The 101 Ash St. building / Photo by Adriana Heldiz

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A prominent commercial real estate broker who once described himself as a volunteer helping the city tackle its downtown real estate woes testified under oath last week that former Mayor Kevin Faulconer and his chief of staff agreed he could seek a seven-figure payment for his work on a city lease. 

Jason Hughes also told an attorney for the city who deposed him over two days last week that he did not formally represent the city on the controversial 101 Ash St. and Civic Center Plaza leases. Hughes did, however, ink a contract with the city’s landlord that helped him pull in $9.4 million for essentially serving as a partner in the two deals despite the agreement technically stating otherwise. 

Faulconer and Stephen Puetz, his former chief of staff, have been adamant that they considered Hughes a volunteer. Both said under oath in separate depositions also obtained by Voice of San Diego that they didn’t recall Hughes seeking approval in 2014 to be paid for his work on the Civic Center deal or the later 101 Ash St. deal. 

That’s despite a November 2014 letter Hughes claims was signed by the city’s former real estate chief allowing him to seek payment for complex lease deals that required more of his assistance. The letter coincided with a scheduled mayor’s office meeting and text messages between Hughes and Puetz discussing the meeting and a document Hughes planned to deliver to the real estate chief.  

Here’s how Hughes summed up his arrangement with the city during a deposition last Tuesday, according to a draft transcript obtained by Voice:  

“I wasn’t a broker for them. I wasn’t their representative. And I had full approval. I was offering advice. The mayor told me I could get paid. The chief of staff told me I could get paid. I told four other high-ranking officials that I would seek payment. I had full approval and then I had written approval. I did everything any normal person could ever imagine, especially when the city was not my client. I wanted full transparency.” 

Hughes indeed informed former Chief Financial Officer Mary Lewis, former Deputy Chief Operating Officer Ron Villa and former city real estate official Brad Bennett in emails obtained by Voice that he intended to seek compensation for his work on the city’s Civic Center Plaza lease – though he never elaborated in those emails on who would pay him or how much. Hughes has also shared the letter he says was signed by former city real estate chief Cybele Thompson granting him the ability to seek payment though Thompson has said she doesn’t recall signing it.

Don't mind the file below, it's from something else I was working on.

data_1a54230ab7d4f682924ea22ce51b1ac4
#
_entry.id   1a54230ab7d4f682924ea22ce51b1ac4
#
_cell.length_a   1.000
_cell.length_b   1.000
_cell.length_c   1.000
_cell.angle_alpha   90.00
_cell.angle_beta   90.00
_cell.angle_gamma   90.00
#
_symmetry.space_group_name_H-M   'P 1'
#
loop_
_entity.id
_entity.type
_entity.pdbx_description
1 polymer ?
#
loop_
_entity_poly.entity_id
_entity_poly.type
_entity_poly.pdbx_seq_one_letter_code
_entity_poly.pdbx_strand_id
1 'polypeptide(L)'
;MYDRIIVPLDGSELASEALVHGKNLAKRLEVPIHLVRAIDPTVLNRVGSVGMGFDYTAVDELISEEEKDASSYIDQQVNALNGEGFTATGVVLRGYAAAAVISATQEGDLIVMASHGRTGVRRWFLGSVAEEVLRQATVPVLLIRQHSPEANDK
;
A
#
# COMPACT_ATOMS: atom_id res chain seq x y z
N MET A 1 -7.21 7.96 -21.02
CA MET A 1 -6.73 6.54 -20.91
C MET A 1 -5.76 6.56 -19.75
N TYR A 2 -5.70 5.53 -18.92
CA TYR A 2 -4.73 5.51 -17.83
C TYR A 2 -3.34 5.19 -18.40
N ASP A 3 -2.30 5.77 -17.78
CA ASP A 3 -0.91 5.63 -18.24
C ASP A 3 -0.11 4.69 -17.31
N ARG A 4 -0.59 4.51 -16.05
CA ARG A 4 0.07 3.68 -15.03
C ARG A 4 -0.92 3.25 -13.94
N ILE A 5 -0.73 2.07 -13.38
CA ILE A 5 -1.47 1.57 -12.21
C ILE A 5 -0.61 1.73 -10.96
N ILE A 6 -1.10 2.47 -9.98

But the two payments to Hughes weren’t public knowledge until last summer amid litigation over 101 Ash, a downtown high rise that the city acquired in 2017 but only occupied for a few weeks nearly three years later. The building, which has been plagued by asbestos violations and other issues, has now sat vacant for more than two years.  

City landlord Cisterra Development revealed its $9.4 million in payouts to Hughes last year as the city took legal action to void its leases at 101 Ash and Civic Center Plaza, another high-rise steps away from City Hall that is home to more than a dozen city departments. The city has said its landlord’s payments to Hughes essentially infected the leases with a conflict of interest due to a state law barring public officials and even consultants from financially benefiting from deals they influence. Criminal investigators have also been digging in

City Attorney Mara Elliott’s office has described the situation as a textbook conflict-of-interest case and has argued that Hughes’ position, the payments he received and the less than full disclosure translate into clear violations of Government Code Section 1090, the law stating government officials shouldn’t engage when their financial interests are at stake. 

“The city and the public did not know Hughes was paid, when Hughes was paid, by whom Hughes was paid, or what he did to earn those payments until the city compelled production of business documents between the seller and Hughes through litigation,” Elliott spokeswoman Leslie Wolf Branscomb wrote last December. 

Hughes’ claims that he didn’t have a formal contract with the city and that he wasn’t the city’s broker could be crucial to his legal defense. 

Though Government Code Section 1090 applies to consultants like Hughes, particularly when they provide advice that government officials follow, Hughes’ attorney has argued the law doesn’t apply to him due to his more informal, unpaid position. Hughes never signed a contract laying out his role as a special real estate adviser to the city, a move that city auditors last year deemed problematic in a wide-ranging review of troubled city real estate deals. 

In a November deposition obtained by Voice, former city Chief Operating Officer Scott Chadwick told an attorney representing lenders in the two lease deals that he understood Hughes’ arrangement to be bound by the agreement he made when former Mayor Bob Filner appointed him a special assistant to advise on downtown city real estate issues in 2013. Chadwick said he was also unaware that Hughes was ultimately paid. 

In a letter memorializing the 2013 appointment, Chadwick noted that Filner commended Hughes for “performing this advisory role without compensation from any party.” 

Hughes and his attorney say they considered that agreement to be finished after Filner left office. 

“The letter from Mayor Filner was no longer operative after Mayor Filner resigned,” Hughes attorney Michael Attanasio wrote in an email. “(Hughes) testified that he did continue as an informal adviser, including to Mayor Faulconer. He never formally represented the city because he never had a contract with the city.”